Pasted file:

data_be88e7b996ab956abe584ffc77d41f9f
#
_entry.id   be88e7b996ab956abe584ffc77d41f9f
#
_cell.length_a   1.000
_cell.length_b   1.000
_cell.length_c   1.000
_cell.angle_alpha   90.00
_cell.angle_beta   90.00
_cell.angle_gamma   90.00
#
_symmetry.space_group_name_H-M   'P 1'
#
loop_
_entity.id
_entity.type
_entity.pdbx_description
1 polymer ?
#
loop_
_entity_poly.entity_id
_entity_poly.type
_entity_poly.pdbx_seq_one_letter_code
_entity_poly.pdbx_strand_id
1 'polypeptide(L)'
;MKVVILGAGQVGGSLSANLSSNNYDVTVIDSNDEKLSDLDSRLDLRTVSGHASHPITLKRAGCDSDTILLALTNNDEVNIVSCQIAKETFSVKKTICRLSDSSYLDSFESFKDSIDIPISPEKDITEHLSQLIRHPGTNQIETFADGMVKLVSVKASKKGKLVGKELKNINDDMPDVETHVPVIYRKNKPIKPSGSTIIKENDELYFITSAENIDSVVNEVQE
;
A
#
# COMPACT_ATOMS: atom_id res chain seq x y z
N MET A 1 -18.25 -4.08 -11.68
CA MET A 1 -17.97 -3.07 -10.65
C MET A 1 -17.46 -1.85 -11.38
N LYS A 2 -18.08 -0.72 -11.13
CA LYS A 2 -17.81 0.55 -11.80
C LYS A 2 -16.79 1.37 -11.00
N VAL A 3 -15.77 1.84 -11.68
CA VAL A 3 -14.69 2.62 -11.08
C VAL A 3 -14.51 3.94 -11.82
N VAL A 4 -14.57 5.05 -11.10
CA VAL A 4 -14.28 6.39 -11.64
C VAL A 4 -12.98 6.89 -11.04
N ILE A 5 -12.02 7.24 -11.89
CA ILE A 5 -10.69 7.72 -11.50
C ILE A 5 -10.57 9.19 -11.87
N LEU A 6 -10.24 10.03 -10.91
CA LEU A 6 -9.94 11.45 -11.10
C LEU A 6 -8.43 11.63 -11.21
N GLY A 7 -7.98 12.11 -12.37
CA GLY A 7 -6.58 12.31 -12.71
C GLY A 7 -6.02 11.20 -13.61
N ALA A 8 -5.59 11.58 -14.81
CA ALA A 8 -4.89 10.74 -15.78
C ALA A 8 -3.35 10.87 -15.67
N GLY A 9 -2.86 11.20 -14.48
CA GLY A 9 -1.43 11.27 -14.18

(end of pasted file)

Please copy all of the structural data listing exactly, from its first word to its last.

data_be88e7b996ab956abe584ffc77d41f9f
#
_entry.id   be88e7b996ab956abe584ffc77d41f9f
#
_cell.length_a   1.000
_cell.length_b   1.000
_cell.length_c   1.000
_cell.angle_alpha   90.00
_cell.angle_beta   90.00
_cell.angle_gamma   90.00
#
_symmetry.space_group_name_H-M   'P 1'
#
loop_
_entity.id
_entity.type
_entity.pdbx_description
1 polymer ?
#
loop_
_entity_poly.entity_id
_entity_poly.type
_entity_poly.pdbx_seq_one_letter_code
_entity_poly.pdbx_strand_id
1 'polypeptide(L)'
;MKVVILGAGQVGGSLSANLSSNNYDVTVIDSNDEKLSDLDSRLDLRTVSGHASHPITLKRAGCDSDTILLALTNNDEVNIVSCQIAKETFSVKKTICRLSDSSYLDSFESFKDSIDIPISPEKDITEHLSQLIRHPGTNQIETFADGMVKLVSVKASKKGKLVGKELKNINDDMPDVETHVPVIYRKNKPIKPSGSTIIKENDELYFITSAENIDSVVNEVQE
;
A
#
# COMPACT_ATOMS: atom_id res chain seq x y z
N MET A 1 -18.25 -4.08 -11.68
CA MET A 1 -17.97 -3.07 -10.65
C MET A 1 -17.46 -1.85 -11.38
N LYS A 2 -18.08 -0.72 -11.13
CA LYS A 2 -17.81 0.55 -11.80
C LYS A 2 -16.79 1.37 -11.00
N VAL A 3 -15.77 1.84 -11.68
CA VAL A 3 -14.69 2.62 -11.08
C VAL A 3 -14.51 3.94 -11.82
N VAL A 4 -14.57 5.05 -11.10
CA VAL A 4 -14.28 6.39 -11.64
C VAL A 4 -12.98 6.89 -11.04
N ILE A 5 -12.02 7.24 -11.89
CA ILE A 5 -10.69 7.72 -11.50
C ILE A 5 -10.57 9.19 -11.87
N LEU A 6 -10.24 10.03 -10.91
CA LEU A 6 -9.94 11.45 -11.10
C LEU A 6 -8.43 11.63 -11.21
N GLY A 7 -7.98 12.11 -12.37
CA GLY A 7 -6.58 12.31 -12.71
C GLY A 7 -6.02 11.20 -13.61
N ALA A 8 -5.59 11.58 -14.81
CA ALA A 8 -4.89 10.74 -15.78
C ALA A 8 -3.35 10.87 -15.67
N GLY A 9 -2.86 11.20 -14.48
CA GLY A 9 -1.43 11.27 -14.18